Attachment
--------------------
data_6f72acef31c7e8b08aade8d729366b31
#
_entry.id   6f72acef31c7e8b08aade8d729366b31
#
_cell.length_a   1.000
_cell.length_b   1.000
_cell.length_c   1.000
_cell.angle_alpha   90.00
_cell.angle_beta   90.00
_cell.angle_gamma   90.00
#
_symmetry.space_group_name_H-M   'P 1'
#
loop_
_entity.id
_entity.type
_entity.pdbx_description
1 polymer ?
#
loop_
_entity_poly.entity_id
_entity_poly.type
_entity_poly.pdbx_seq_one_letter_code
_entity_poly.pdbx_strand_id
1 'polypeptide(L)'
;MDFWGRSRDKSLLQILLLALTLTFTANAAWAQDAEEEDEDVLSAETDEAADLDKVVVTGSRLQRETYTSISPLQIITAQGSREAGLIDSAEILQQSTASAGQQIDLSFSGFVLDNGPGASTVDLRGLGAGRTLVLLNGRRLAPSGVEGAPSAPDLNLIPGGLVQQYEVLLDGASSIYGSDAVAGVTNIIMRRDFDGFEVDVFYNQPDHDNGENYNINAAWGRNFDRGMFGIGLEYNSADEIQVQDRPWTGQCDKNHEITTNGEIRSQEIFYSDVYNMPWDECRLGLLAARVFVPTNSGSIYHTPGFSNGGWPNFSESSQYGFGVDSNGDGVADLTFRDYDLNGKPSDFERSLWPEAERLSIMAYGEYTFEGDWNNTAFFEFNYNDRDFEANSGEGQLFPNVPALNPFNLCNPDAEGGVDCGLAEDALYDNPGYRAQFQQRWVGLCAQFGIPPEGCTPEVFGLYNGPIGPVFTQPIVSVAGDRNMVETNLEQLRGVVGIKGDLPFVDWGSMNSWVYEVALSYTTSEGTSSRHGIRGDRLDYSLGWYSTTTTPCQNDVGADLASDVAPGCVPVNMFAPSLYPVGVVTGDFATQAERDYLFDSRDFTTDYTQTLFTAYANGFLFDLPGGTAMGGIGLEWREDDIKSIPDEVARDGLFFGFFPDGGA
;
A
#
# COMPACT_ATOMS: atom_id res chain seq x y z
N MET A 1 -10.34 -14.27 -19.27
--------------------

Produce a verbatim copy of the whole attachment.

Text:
data_6f72acef31c7e8b08aade8d729366b31
#
_entry.id   6f72acef31c7e8b08aade8d729366b31
#
_cell.length_a   1.000
_cell.length_b   1.000
_cell.length_c   1.000
_cell.angle_alpha   90.00
_cell.angle_beta   90.00
_cell.angle_gamma   90.00
#
_symmetry.space_group_name_H-M   'P 1'
#
loop_
_entity.id
_entity.type
_entity.pdbx_description
1 polymer ?
#
loop_
_entity_poly.entity_id
_entity_poly.type
_entity_poly.pdbx_seq_one_letter_code
_entity_poly.pdbx_strand_id
1 'polypeptide(L)'
;MDFWGRSRDKSLLQILLLALTLTFTANAAWAQDAEEEDEDVLSAETDEAADLDKVVVTGSRLQRETYTSISPLQIITAQGSREAGLIDSAEILQQSTASAGQQIDLSFSGFVLDNGPGASTVDLRGLGAGRTLVLLNGRRLAPSGVEGAPSAPDLNLIPGGLVQQYEVLLDGASSIYGSDAVAGVTNIIMRRDFDGFEVDVFYNQPDHDNGENYNINAAWGRNFDRGMFGIGLEYNSADEIQVQDRPWTGQCDKNHEITTNGEIRSQEIFYSDVYNMPWDECRLGLLAARVFVPTNSGSIYHTPGFSNGGWPNFSESSQYGFGVDSNGDGVADLTFRDYDLNGKPSDFERSLWPEAERLSIMAYGEYTFEGDWNNTAFFEFNYNDRDFEANSGEGQLFPNVPALNPFNLCNPDAEGGVDCGLAEDALYDNPGYRAQFQQRWVGLCAQFGIPPEGCTPEVFGLYNGPIGPVFTQPIVSVAGDRNMVETNLEQLRGVVGIKGDLPFVDWGSMNSWVYEVALSYTTSEGTSSRHGIRGDRLDYSLGWYSTTTTPCQNDVGADLASDVAPGCVPVNMFAPSLYPVGVVTGDFATQAERDYLFDSRDFTTDYTQTLFTAYANGFLFDLPGGTAMGGIGLEWREDDIKSIPDEVARDGLFFGFFPDGGA
;
A
#
# COMPACT_ATOMS: atom_id res chain seq x y z
N MET A 1 -10.34 -14.27 -19.27